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Data from: Life course analysis of birdsong reveals maturation and senescence of repeatable characteristics

Citation

Zipple, Matthew; Nowicki, Stephen; Searcy, William; Peters, Susan (2019), Data from: Life course analysis of birdsong reveals maturation and senescence of repeatable characteristics, Dryad, Dataset, https://doi.org/10.5061/dryad.g5t535g

Abstract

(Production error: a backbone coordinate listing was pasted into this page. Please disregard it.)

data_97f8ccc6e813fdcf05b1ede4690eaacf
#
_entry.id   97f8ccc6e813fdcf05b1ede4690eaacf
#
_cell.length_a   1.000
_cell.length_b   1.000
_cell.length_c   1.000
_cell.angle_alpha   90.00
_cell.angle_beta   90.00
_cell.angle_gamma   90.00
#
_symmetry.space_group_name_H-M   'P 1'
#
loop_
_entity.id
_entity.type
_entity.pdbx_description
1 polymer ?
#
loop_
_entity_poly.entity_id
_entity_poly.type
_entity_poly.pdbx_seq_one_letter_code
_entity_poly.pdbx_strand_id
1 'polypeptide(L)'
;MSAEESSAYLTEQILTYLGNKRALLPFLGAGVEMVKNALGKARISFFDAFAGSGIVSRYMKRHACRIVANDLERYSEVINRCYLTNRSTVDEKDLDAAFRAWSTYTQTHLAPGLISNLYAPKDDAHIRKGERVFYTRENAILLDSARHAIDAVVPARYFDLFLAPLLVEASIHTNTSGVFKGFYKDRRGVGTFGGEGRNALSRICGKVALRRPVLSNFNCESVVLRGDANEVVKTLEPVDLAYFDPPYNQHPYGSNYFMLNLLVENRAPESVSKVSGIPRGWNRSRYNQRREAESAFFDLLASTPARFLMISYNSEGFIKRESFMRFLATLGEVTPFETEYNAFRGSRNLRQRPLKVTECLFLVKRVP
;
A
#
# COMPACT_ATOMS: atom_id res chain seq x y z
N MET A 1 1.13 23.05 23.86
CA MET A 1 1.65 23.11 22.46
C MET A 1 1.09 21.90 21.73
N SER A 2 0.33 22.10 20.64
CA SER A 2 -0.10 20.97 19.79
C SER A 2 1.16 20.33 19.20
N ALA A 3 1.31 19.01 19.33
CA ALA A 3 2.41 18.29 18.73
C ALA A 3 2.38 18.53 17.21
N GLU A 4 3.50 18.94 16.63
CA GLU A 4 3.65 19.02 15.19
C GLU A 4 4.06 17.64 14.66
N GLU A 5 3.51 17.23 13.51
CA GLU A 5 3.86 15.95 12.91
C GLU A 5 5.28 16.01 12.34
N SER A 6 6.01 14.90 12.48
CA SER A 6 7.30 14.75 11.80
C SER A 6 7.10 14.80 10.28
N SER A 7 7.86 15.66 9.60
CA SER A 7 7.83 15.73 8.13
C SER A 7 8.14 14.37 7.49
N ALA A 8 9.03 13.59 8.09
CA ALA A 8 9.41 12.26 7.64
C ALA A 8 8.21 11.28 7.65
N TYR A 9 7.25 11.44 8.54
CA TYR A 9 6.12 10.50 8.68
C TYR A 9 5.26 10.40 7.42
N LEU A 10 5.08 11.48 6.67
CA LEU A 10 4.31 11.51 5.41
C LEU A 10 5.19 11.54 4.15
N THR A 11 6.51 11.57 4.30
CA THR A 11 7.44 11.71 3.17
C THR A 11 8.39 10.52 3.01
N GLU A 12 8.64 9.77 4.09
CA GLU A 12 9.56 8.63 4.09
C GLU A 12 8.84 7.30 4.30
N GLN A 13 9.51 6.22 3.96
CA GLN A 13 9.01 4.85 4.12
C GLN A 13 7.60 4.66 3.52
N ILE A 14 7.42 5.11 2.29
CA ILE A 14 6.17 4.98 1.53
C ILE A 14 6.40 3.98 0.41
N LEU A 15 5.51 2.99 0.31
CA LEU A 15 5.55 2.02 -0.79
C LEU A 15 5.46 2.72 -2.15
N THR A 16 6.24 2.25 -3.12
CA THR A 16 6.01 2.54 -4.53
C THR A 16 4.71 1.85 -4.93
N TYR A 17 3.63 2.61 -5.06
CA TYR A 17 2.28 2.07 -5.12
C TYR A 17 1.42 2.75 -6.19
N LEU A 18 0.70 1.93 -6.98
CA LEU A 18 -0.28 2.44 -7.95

Signalers may benefit in some contexts from advertising their ages, for example in courting potential mates. Receivers in turn may benefit from assessing a signaler's age, even in cases where their doing so is against the signaler's interests. Cues to age contained in signals thus may have important fitness consequences. In birds, males of many species have been shown to display delayed maturation of their songs, resulting in older males singing songs that are higher in quality in one or more characteristics. Conversely, it seems possible that songs might eventually deteriorate with age as an aspect behavioral senescence. Studies of birdsong long enough to test both possibilities are quite uncommon, with nearly all studies of age-dependent changes in birdsong spanning 3 or fewer years of males’ lives. Here we present the longest longitudinal analysis of male birdsong to date, in which we analyze songs recorded over up to 11 years of the lives of captive male swamp sparrows. We find that males displayed delayed maturation of three song characteristics: song rate, song length, and consistency between songs. Delayed maturation was followed by behavioral senescence of three characteristics: song rate, stereotypy within songs, and consistency between songs. These results suggest swamp sparrows should be able to use song to distinguish intermediate-aged males from one-year-old and very old males.

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